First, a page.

To add or edit the Abstract, click Edit in the upper right hand menu on the AOP page, bringing the user to a page where they can edit fields of the AOP. Under the Abstract field, a text editable form provides ability to edit the Abstract.  Clicking ‘Update AOP’ will update these fields.


Background (optional)

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This optional section should be used to provide background information for AOP reviewers and users that is considered helpful in understanding the biology underlying the AOP and the motivation for its development. The background should NOT provide an overview of the AOP, its KEs or KERs, which are captured in more detail below.

Instructions

To add background information, click Edit in the upper right hand menu on the AOP page. Under the “Background (optional)” field, a text editable form provides ability to edit the Background.  Clicking ‘Update AOP’ will update these fields.


Summary of the AOP

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Stressors

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Describes stressors known to trigger the MIE and provides evidence supporting that initiation. This will often be a list of prototypical compounds demonstrated to interact with the target molecule in the manner detailed in the MIE description to initiate a given pathway (e.g., 2,3,7,8-TCDD as a prototypical AhR agonist; 17α-ethynyl estradiol as a prototypical ER agonist). However, depending on the information available, this could also refer to chemical categories (i.e., groups of chemicals with defined structural features known to trigger the MIE). It can also include non-chemical stressors such as genetic or environmental factors. The evidence supporting the stressor will typically consist of a brief description and citation of literature showing that particular stressors can trigger the MIE.

Instructions

To add a stressor associated with an AOP, under “Summary of the AOP” click ‘Add Stressor’ will bring user to the “New Aop Stressor” page. In the Name field, user can search for stressor by name. Choosing a stressor from the resulting drop down populates the field. Selection of an Evidence level from the drop down menu and add any supporting evidence in the text box. Click ‘Add stressor’ to add the stressor to the AOP page.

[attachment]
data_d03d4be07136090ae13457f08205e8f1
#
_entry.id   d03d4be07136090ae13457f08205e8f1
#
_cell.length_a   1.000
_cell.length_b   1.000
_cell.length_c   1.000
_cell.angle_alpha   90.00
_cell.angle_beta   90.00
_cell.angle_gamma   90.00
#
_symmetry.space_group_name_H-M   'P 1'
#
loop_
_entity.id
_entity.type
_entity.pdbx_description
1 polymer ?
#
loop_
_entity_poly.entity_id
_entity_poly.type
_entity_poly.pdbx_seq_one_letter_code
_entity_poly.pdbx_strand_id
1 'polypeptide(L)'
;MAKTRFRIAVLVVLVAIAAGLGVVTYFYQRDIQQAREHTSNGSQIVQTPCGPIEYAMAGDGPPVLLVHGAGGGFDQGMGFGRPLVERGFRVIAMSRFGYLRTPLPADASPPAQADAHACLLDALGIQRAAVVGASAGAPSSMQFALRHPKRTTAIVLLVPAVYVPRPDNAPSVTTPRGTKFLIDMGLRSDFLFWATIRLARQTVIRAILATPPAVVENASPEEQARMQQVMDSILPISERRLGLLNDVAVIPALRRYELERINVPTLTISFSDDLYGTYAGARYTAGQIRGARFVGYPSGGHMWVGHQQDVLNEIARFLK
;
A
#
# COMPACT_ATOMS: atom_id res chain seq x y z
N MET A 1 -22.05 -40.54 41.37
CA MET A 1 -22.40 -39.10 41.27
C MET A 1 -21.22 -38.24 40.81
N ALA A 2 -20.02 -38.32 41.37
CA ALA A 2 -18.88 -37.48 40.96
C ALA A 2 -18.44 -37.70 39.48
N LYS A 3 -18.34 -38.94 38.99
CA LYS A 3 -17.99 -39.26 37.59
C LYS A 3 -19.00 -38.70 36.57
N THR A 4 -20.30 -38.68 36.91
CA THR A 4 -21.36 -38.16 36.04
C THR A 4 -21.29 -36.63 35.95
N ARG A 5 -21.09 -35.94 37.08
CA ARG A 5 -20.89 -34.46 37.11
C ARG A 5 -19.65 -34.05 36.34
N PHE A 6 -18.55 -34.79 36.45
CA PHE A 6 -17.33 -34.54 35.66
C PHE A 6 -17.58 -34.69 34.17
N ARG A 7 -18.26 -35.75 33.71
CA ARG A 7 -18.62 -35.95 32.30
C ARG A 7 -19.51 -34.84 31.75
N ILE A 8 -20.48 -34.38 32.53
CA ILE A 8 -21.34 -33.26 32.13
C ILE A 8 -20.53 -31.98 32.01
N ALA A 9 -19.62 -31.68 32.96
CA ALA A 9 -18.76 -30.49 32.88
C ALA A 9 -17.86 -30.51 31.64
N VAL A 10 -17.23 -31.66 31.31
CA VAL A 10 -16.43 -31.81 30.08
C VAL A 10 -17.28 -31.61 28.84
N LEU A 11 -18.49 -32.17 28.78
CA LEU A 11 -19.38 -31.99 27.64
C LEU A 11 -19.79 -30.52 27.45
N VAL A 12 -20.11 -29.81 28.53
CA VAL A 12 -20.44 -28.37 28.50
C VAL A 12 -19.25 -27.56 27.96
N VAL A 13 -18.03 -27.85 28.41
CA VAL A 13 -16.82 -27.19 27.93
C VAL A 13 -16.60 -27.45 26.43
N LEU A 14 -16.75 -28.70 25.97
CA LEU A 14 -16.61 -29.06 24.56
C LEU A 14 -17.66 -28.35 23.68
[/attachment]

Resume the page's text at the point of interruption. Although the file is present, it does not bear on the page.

Molecular Initiating Event

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The MIE is the direct site of interaction with a chemical. The MIE involves a chemical interaction (e.g., a reaction, covalent binding, hydrogen bonding, electrostatic interaction, etc.) between a chemical stressor and chemically defined biomolecules within an organism. In some cases, this may be a highly specific interaction, for example between an exogenous ligand and a specific receptor. In other cases, it may be non-specific, as in the case of a reactive chemical that can covalently modify a wide array of proteins. Either can be described as an MIE, provided that the general nature of the stressor-biomolecule interaction is understood. Therefore, when a specific MIE can be defined (i.e., the molecular target and nature of interaction is known), in addition to describing the biological state associated with the MIE, how it can be measured, and its taxonomic applicability it is useful to list known chemical initiators (or other stressors known to trigger the MIE) and provide evidence supporting that initiation.

Instructions

To add a molecular initiating event to an AOP page, under Summary of the AOP, click ‘add molecular initiating event.’ User will be brought to a new page entitled ‘Add Event to AOP.’ Entering text into the Title field will bring a drop-down list of already existing MIE’s. If the user wishes to create a new MIE that doesn’t already exist, they should type in the name of the MIE without selecting a choice from the drop down menu. User should fill Title, Short name, Biological organization, and Essentiality fields and click ‘Create Molecular Initiating event.’ This brings user back to the AOP page with updated MIE under the heading “Molecular Initiating Event.”

To edit an MIE, click the ‘Edit’ button beside an MIE will bring user to the ‘Editing Aop Event’ page on which they can edit the Essentiality of the MIE from the drop down list. Clicking ‘Update Molecular Initiating Event’ will update the AOP page.


Key Events

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Title Short name
Increase, insulin Increase, insulin
Activation, insulin receptor Activation, insulin receptor
Activation, mTORC2 Activation, mTORC2
Activation, AKT Activation, AKT
Activation, mTORC1 Activation, mTORC1
Activation, SREBP-1 Activation, SREBP-1
Activation, L-FABP Activation, L-FABP
Increase, cytosolic fatty acid Increase, cytosolic fatty acid
peroxisome proliferator activated receptor promoter demethylation demethylation, PPARg promoter
Activation, SCD-1 Activation, SCD-1
Increased, lipogenesis Increased, lipogenesis
Activation, NRF2 Activation, NRF2
Activation, FXR Activation, FXR
Activation, SHP Activation, SHP
Activation, PPARα Activation, PPARα
Activation, HSD17B4 Activation, HSD17B4
Inhibition, LXR Inhibition, LXR